AnandTech Storage Bench 2013 Preview - 'The Destroyer'

When I built the AnandTech Heavy and Light Storage Bench suites in 2011 I did so because we didn't have any good tools at the time that would begin to stress a drive's garbage collection routines. Once all blocks have a sufficient number of used pages, all further writes will inevitably trigger some sort of garbage collection/block recycling algorithm. Our Heavy 2011 test in particular was designed to do just this. By hitting the test SSD with a large enough and write intensive enough workload, we could ensure that some amount of GC would happen.

There were a couple of issues with our 2011 tests that I've been wanting to rectify however. First off, all of our 2011 tests were built using Windows 7 x64 pre-SP1, which meant there were potentially some 4K alignment issues that wouldn't exist had we built the trace on a system with SP1. This didn't really impact most SSDs but it proved to be a problem with some hard drives. Secondly, and more recently, I've shifted focus from simply triggering GC routines to really looking at worst case scenario performance after prolonged random IO. For years I'd felt the negative impacts of inconsistent IO performance with all SSDs, but until the S3700 showed up I didn't think to actually measure and visualize IO consistency. The problem with our IO consistency tests are they are very focused on 4KB random writes at high queue depths and full LBA spans, not exactly a real world client usage model. The aspects of SSD architecture that those tests stress however are very important, and none of our existing tests were doing a good job of quantifying that.

I needed an updated heavy test, one that dealt with an even larger set of data and one that somehow incorporated IO consistency into its metrics. The new benchmark doesn't have a name, I've just been calling it The Destroyer (although AnandTech Storage Bench 2013 is likely a better fit for PR reasons).

Everything about this new test is bigger and better. The test platform moves to Windows 8 Pro x64. The workload is far more realistic. Just as before, this is an application trace based test - I record all IO requests made to a test system, then play them back on the drive I'm measuring and run statistical analysis on the drive's responses.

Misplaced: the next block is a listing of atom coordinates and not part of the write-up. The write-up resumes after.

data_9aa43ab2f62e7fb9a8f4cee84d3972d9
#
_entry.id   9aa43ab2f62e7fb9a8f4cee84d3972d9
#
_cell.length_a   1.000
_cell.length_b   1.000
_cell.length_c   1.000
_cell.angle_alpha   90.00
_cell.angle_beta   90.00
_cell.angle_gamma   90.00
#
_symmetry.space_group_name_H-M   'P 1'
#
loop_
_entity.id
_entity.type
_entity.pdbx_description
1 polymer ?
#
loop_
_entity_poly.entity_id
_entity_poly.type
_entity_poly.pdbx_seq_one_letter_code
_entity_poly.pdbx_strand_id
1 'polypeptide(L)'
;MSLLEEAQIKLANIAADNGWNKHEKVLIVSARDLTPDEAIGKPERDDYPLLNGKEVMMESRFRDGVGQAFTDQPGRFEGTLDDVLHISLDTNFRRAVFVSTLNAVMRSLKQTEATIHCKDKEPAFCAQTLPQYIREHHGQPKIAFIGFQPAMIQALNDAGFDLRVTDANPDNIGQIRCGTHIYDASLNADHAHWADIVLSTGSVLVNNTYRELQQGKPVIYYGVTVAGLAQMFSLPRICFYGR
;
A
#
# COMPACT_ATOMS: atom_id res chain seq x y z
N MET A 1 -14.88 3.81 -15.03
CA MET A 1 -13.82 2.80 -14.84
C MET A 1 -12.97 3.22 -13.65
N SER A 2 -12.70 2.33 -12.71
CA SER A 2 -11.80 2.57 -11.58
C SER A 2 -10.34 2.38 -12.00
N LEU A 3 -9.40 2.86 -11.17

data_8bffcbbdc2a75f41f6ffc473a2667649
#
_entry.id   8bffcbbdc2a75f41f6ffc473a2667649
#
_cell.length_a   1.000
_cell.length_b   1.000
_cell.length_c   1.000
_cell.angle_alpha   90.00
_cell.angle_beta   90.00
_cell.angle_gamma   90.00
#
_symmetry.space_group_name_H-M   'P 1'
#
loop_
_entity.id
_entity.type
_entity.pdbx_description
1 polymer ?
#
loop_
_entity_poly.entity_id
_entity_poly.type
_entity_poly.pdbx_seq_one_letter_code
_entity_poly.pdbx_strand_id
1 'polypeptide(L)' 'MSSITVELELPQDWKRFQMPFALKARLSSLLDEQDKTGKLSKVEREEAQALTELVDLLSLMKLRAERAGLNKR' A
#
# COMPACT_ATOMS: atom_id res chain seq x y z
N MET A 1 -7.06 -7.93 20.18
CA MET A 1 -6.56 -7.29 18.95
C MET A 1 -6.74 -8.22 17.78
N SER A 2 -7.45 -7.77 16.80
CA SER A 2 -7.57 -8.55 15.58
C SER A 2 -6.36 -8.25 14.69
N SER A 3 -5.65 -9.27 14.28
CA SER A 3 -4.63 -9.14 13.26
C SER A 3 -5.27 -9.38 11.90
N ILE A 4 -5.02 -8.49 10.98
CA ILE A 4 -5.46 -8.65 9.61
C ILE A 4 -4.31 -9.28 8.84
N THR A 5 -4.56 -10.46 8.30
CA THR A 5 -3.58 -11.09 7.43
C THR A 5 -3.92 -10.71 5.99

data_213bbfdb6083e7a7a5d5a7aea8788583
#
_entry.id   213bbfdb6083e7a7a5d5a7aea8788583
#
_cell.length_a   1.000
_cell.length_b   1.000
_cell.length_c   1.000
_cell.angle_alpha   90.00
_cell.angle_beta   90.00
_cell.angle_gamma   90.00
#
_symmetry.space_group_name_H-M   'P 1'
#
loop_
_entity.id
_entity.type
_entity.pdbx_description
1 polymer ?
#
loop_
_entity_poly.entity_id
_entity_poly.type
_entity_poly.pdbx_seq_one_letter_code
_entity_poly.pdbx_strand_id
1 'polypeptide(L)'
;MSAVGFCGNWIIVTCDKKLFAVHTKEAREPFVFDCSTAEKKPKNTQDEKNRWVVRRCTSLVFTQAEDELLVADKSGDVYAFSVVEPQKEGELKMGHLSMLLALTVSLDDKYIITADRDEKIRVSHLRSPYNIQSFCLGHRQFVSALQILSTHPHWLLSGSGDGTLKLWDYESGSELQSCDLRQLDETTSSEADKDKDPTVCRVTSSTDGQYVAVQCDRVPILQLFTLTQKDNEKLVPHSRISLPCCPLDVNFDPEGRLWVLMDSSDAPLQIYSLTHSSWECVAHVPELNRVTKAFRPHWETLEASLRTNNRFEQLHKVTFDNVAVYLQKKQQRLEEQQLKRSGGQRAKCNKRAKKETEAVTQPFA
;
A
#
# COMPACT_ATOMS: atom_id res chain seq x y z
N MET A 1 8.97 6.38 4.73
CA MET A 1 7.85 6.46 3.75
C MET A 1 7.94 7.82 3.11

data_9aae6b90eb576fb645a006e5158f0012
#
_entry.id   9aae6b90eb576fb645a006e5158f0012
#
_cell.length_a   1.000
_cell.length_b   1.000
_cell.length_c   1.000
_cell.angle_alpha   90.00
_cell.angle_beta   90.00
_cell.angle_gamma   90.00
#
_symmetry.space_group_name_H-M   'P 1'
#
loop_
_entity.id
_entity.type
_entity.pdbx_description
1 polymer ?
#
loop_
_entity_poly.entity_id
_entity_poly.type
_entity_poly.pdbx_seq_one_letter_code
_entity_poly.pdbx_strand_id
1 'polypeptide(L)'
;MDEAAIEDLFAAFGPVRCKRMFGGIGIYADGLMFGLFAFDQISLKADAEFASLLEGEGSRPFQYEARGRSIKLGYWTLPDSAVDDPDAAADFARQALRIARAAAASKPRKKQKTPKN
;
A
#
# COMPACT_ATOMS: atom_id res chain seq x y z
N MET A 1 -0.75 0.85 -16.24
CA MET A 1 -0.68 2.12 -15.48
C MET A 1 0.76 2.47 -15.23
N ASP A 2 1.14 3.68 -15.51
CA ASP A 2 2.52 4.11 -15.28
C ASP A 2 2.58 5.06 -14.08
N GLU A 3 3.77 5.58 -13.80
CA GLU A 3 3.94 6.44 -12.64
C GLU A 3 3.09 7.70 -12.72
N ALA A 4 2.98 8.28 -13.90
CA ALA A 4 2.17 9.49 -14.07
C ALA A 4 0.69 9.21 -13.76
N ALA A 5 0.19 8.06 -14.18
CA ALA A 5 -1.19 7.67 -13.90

Imitating most modern benchmarks I crafted the Destroyer out of a series of scenarios. For this benchmark I focused heavily on Photo editing, Gaming, Virtualization, General Productivity, Video Playback and Application Development. Rough descriptions of the various scenarios are in the table below:

AnandTech Storage Bench 2013 Preview - The Destroyer
Workload Description Applications Used
Photo Sync/Editing Import images, edit, export Adobe Photoshop CS6, Adobe Lightroom 4, Dropbox
Gaming Download/install games, play games Steam, Deus Ex, Skyrim, Starcraft 2, BioShock Infinite
Virtualization Run/manage VM, use general apps inside VM VirtualBox
General Productivity Browse the web, manage local email, copy files, encrypt/decrypt files, backup system, download content, virus/malware scan Chrome, IE10, Outlook, Windows 8, AxCrypt, uTorrent, AdAware
Video Playback Copy and watch movies Windows 8
Application Development Compile projects, check out code, download code samples Visual Studio 2012

While some tasks remained independent, many were stitched together (e.g. system backups would take place while other scenarios were taking place). The overall stats give some justification to what I've been calling this test internally:

AnandTech Storage Bench 2013 Preview - The Destroyer, Specs
  The Destroyer (2013) Heavy 2011
Reads 38.83 million 2.17 million
Writes 10.98 million 1.78 million
Total IO Operations 49.8 million 3.99 million
Total GB Read 1583.02 GB 48.63 GB
Total GB Written 875.62 GB 106.32 GB
Average Queue Depth ~5.5 ~4.6
Focus Worst case multitasking, IO consistency Peak IO, basic GC routines